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The Ground On Which We All Stand: A Conversation About Menstrual Equity Law And Activism, Bridget J. Crawford, Margaret E. Johnson, Marcy L. Karin, Laura Strausfeld, Emily Gold Waldman Jan 2020

The Ground On Which We All Stand: A Conversation About Menstrual Equity Law And Activism, Bridget J. Crawford, Margaret E. Johnson, Marcy L. Karin, Laura Strausfeld, Emily Gold Waldman

All Faculty Scholarship

This essay grows out of a panel discussion among five lawyers on the subject of menstrual equity activism. Each of the authors is a scholar, activist, or organizer involved in some form of menstrual equity work. The overall project is both enriched and complicated by an intersectional analysis. This essay increases awareness of existing menstrual equity and menstrual justice work; it also identifies avenues for further inquiry, next steps for legal action, and opportunities that lie ahead. After describing prior and current work at the junction of law and menstruation, the contributors evaluate the successes and limitations of recent legal ...


Menstrual Justice, Margaret E. Johnson Jan 2019

Menstrual Justice, Margaret E. Johnson

All Faculty Scholarship

Menstrual injustice is the oppression of menstruators, women, girls, transgender men and boys, and nonbinary persons, simply because they menstruate. Acts of menstrual injustice occur every day in the United States. The narrative of menstruation is that it is a taboo, shameful, and that menstruators are dirty, impure, even dangerous. Menstruation has been shunned generally from public discourse as a result. This narrative negatively impacts menstruators. Menstruators are essentialized as women, often of means, excluding transgender men and nonbinary persons, and menstruators who experience poverty or are young. Menstruating workers, especially low-wage workers, are harassed, penalized, or fired for heavy ...


A Justice System Overwhelmed, Colin Starger Feb 2015

A Justice System Overwhelmed, Colin Starger

All Faculty Scholarship

No abstract provided.


“Injustice Anywhere Is A Threat To Justice Everywhere” Internal Vs. International Armed Conflicts: Should The Distinction Be Eliminated?, Laura Chafey Jan 2012

“Injustice Anywhere Is A Threat To Justice Everywhere” Internal Vs. International Armed Conflicts: Should The Distinction Be Eliminated?, Laura Chafey

University of Baltimore Journal of International Law

This article discusses international humanitarian law, particularly the Geneva Conventions and its Additional Protocols. It analyzes the rights of protected persons under the Geneva Conventions, such as prisoners of war and civilians, as well as the obligations of States during armed conflicts. Furthermore, the article points out the flaws in the Geneva Conventions, such as the discrepancy between the obligations of States during an international armed conflict vs. during an internal armed conflicts. It argues that this distinction between international and internal armed conflicts should be eliminated and that States’ obligations should be the same for both conflicts.


Different Roads To The Rule Of Law: Their Importance For Law Reform In Taiwan, James Maxeiner Dec 2003

Different Roads To The Rule Of Law: Their Importance For Law Reform In Taiwan, James Maxeiner

All Faculty Scholarship

Talk of law reform is in the air throughout East Asia. Whether in Beijing or Tokyo or here, law reform is spoken of in terms of strengthening the Rule of Law. But what is the Rule of Law? Different legal systems have different roads to reach the Rule of Law. These different roads are noticeable mainly in the different emphases different systems place on two critical elements in the realization of the Rule of Law State, namely rules and the machinery for implementing the rules, i.e., courts and administrative agencies. The Rule of Law makes demands on both the ...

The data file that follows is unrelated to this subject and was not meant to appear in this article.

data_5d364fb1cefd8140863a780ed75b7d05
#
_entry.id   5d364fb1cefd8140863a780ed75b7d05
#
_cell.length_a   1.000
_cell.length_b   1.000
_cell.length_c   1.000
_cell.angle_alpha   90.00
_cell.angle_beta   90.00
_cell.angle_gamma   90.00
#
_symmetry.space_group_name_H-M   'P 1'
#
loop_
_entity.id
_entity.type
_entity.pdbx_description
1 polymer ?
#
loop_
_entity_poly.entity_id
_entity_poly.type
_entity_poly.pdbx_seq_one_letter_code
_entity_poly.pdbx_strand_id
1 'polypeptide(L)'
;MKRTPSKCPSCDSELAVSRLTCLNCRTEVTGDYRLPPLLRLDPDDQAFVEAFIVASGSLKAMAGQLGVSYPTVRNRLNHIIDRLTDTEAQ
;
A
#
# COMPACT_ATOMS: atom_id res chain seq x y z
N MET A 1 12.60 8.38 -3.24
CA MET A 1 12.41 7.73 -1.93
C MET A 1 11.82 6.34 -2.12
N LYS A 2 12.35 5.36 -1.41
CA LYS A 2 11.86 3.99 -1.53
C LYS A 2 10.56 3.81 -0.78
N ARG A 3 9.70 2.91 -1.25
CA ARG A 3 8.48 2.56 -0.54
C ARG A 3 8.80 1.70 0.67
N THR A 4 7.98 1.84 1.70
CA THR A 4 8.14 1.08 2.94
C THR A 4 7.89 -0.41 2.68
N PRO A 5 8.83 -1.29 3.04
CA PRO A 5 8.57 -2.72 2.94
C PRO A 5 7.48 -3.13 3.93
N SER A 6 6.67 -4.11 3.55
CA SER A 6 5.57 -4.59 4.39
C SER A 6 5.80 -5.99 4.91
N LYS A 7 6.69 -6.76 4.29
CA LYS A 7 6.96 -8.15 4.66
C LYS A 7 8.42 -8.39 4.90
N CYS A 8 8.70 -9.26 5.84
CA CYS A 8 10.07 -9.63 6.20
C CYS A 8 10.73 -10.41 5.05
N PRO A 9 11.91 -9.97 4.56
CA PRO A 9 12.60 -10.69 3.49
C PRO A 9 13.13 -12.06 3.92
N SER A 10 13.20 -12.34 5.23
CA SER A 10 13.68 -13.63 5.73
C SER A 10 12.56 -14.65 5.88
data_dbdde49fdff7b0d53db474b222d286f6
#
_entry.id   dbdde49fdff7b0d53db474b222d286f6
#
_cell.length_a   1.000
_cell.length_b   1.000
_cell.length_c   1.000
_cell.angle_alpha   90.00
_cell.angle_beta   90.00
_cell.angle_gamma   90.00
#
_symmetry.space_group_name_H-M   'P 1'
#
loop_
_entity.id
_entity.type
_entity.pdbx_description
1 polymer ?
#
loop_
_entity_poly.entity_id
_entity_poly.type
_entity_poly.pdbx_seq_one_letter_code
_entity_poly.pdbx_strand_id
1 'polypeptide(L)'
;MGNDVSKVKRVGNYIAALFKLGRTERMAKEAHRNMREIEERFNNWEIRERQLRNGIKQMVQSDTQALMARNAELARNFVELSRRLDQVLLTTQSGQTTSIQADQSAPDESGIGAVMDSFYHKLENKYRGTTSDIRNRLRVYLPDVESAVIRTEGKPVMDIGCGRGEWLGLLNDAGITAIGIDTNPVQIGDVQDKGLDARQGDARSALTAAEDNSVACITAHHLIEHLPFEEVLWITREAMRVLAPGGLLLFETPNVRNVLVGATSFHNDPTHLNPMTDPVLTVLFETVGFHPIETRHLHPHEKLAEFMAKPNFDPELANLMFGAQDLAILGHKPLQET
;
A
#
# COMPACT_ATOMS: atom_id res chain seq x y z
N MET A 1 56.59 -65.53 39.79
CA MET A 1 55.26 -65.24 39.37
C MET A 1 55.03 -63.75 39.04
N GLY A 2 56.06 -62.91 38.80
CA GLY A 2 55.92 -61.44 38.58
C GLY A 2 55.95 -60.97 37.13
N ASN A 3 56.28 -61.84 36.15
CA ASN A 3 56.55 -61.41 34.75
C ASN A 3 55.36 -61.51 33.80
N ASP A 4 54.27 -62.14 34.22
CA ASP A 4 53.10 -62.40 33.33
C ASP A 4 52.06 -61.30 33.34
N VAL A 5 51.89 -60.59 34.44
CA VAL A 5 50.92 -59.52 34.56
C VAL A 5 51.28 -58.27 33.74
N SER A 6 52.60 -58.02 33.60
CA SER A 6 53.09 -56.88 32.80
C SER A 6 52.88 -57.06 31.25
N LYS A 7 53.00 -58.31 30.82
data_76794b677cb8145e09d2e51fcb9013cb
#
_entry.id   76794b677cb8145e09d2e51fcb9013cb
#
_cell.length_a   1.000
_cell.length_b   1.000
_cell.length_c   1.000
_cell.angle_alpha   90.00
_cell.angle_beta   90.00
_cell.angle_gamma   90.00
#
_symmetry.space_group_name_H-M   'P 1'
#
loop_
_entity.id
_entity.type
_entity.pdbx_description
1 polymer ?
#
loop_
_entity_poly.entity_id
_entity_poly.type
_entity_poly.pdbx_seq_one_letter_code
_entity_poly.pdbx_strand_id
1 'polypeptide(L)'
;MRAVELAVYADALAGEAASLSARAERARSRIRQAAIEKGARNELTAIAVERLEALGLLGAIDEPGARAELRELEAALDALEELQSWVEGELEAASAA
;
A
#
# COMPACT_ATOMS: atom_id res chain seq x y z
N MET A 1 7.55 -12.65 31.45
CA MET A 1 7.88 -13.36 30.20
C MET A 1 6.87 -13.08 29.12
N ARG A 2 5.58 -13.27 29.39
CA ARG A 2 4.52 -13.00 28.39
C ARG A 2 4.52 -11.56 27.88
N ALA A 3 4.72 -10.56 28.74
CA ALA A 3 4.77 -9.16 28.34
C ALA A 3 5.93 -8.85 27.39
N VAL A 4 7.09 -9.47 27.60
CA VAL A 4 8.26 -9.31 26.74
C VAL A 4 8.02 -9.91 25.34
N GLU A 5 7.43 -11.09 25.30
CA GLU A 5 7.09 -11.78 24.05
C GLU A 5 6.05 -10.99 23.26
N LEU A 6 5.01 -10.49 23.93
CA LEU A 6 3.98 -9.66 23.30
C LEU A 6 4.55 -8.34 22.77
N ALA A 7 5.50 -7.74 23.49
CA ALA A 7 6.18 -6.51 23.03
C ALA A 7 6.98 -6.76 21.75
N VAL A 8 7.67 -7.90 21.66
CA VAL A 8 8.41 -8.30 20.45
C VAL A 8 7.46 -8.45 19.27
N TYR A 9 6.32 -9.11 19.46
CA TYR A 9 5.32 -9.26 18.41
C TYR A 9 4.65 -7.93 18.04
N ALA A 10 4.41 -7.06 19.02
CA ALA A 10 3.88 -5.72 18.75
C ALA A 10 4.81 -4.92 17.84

Accountability In The Aftermath Of Rwanda's Genocide, Jason Strain, Elizabeth Keyes Jan 2003

Accountability In The Aftermath Of Rwanda's Genocide, Jason Strain, Elizabeth Keyes

All Faculty Scholarship

Over the span of 100 days in 1994, almost one million Rwandans died in a genocide that left Rwandan society traumatized and its institutions in disarray. The genocide implicated not only the actual instigators and killers, who came from all levels of Rwandan society, but also the culture of impunity that had thrived in Rwanda for decades. This culture of impunity and inaction in the face of atrocities eerily mirrored the international community's failure to intervene to prevent or respond to the genocide. The genocide provoked a process of reflection within Rwanda and the broader international community about how ...


Managed Care And Managed Sentencing — A Tale Of Two Systems, Ronald Weich Nov 1998

Managed Care And Managed Sentencing — A Tale Of Two Systems, Ronald Weich

All Faculty Scholarship

The daily injustices mount. The front line professionals who administer the system cry out for more discretion to depart from the rigid rules that bind them, Congress finally hears their call, and is poised to enact sweeping reforms.

Are improvements in federal sentencing law on the way? Probably not in the near future. But the new Congress will surely take up proposals to regulate the managed health care industry, and the impending debate over a proposed "Patients' Bill of Rights" law offers important lessons for federal sentencing policy.

At first blush, sentencing reform and health care reform have about as ...


A Special Report On The Justice Department Anti-Trust Suit Against The Aba, Lawrence E. Walsh Oct 1976

A Special Report On The Justice Department Anti-Trust Suit Against The Aba, Lawrence E. Walsh

University of Baltimore Law Forum

No abstract provided.